Villa-Lobos - Complete Symphonies
Stuttgart Radio Symphony Orchestra WDR; Carl St. Clair
CPO 777 516-2
The eminent Brazilian composer Heitor Villa-Lobos (1887-1959) took as his model for symphonic compositions the cyclic approach endorsed by Vincent d’Indy, regarded in the conservative Brazilian musical circles of his day as quite innovative. Though Villa-Lobos was to discover on first visiting France in 1923 that he was a generation behind contemporary trends in this regard, he doggedly held on to this model for the remainder of his works in this genre. The 12 symphonies are almost entirely cast in four often quite lengthy movements with very few traces of the indigenous Brazilian characteristics for which he is best known. His symphonies have never been as popular as his celebrated Bachianas Brasilieras and Chôros cycles and the majority of them have not previously been available in recordings. Fortunately the American conductor Carl St. Clair began the project of documenting these works in Stuttgart in 1997 for the innovative CPO label and we now have the complete works in an attractively priced box set.
The early symphonies date from 1917 to 1920; symphonies 2-5 are part of a cycle documenting the course of the First World War (the score of the fifth symphony however is lost). The French influence is prominent, including Debussian whole tone passages, lush harmonies and programmatic quotations of La Marseillaise. The Stuttgart forces cope admirably with the often cruel string writing and congested scoring. The later symphonies date from 1944 to 1957 and were commissions from various orchestras; the most impressive of these, the grandiose “Amerindia” choral Symphony No. 10, was written for the 400th Anniversary of the City of São Paulo. The harmonic language of these later works is considerably more interesting and the orchestration marginally more concise, though there is sometimes a surfeit of counterpoint that suggests mere note-spinning.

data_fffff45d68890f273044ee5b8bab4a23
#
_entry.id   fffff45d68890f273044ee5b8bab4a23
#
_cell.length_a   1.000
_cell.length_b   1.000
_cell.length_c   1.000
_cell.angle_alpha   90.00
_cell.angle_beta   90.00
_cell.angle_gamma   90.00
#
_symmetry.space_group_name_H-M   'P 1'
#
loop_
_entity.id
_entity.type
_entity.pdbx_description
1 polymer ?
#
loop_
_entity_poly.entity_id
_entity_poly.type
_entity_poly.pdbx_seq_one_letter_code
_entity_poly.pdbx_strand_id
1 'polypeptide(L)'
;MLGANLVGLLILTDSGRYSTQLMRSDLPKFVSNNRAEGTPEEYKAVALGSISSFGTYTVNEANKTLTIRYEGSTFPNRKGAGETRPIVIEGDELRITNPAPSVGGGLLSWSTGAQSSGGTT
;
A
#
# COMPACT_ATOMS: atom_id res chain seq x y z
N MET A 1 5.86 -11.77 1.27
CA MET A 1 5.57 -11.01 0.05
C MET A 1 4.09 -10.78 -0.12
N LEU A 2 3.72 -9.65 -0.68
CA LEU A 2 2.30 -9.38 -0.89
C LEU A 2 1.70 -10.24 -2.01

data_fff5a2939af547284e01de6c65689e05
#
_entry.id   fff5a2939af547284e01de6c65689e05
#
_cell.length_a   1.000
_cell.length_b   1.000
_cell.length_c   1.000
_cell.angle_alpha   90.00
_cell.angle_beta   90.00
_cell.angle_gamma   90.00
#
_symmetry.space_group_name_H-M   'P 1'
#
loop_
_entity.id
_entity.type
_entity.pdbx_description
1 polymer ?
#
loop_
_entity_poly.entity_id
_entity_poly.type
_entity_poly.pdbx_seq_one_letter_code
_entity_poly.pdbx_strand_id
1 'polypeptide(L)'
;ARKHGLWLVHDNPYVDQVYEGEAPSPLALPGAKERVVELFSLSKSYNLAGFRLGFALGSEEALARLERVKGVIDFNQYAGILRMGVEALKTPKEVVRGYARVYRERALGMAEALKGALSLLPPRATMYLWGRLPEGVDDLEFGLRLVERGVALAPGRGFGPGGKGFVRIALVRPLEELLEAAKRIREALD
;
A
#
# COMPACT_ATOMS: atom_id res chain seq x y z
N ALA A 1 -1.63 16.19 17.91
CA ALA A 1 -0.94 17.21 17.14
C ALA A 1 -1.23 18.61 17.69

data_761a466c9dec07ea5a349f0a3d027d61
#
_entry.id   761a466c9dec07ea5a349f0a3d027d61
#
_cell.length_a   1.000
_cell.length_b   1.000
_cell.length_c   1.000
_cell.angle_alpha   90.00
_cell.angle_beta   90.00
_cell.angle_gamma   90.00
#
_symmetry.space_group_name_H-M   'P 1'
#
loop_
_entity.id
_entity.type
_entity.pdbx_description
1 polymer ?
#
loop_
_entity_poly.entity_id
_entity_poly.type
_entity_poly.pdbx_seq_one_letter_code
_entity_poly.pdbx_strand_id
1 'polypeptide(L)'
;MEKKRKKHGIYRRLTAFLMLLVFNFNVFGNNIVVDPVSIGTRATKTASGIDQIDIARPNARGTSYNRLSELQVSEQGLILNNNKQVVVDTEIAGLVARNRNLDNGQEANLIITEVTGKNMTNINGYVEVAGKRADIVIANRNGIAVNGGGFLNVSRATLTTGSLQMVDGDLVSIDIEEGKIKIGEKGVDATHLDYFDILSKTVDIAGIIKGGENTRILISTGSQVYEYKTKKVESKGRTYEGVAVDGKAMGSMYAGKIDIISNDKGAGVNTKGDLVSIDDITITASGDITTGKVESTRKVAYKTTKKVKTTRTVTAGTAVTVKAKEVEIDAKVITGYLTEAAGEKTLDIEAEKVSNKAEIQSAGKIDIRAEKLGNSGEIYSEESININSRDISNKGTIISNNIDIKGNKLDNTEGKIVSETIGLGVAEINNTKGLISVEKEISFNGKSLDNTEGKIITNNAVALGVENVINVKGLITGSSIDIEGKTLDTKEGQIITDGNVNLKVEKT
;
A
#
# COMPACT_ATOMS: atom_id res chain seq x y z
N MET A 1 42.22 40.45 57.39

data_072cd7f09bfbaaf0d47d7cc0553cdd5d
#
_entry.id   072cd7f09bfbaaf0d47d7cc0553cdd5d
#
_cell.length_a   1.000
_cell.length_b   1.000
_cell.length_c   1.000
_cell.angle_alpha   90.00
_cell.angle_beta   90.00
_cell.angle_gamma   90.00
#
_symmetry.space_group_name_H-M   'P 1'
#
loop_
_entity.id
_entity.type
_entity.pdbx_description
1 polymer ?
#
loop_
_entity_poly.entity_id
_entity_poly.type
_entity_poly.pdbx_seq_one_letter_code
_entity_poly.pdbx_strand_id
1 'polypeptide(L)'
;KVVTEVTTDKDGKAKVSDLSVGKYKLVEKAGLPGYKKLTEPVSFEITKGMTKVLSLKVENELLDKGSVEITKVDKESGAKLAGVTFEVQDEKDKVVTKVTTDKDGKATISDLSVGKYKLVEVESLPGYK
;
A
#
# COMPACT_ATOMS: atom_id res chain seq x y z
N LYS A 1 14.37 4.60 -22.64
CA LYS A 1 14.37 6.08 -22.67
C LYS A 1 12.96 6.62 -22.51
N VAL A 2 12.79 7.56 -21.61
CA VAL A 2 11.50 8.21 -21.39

Carl St. Clair is to be commended for his patience in deciphering the error-ridden manuscripts and contributing the essential interpretive decisions this notoriously prolific composer neglected to indicate. Though these self-consciously cosmopolitan symphonies may lack the charm of his overtly nationalist works they are typically impassioned, energetic, and well worth listening to. This is a well-recorded landmark set and a must-have item for aficionados of Latin America’s greatest composer.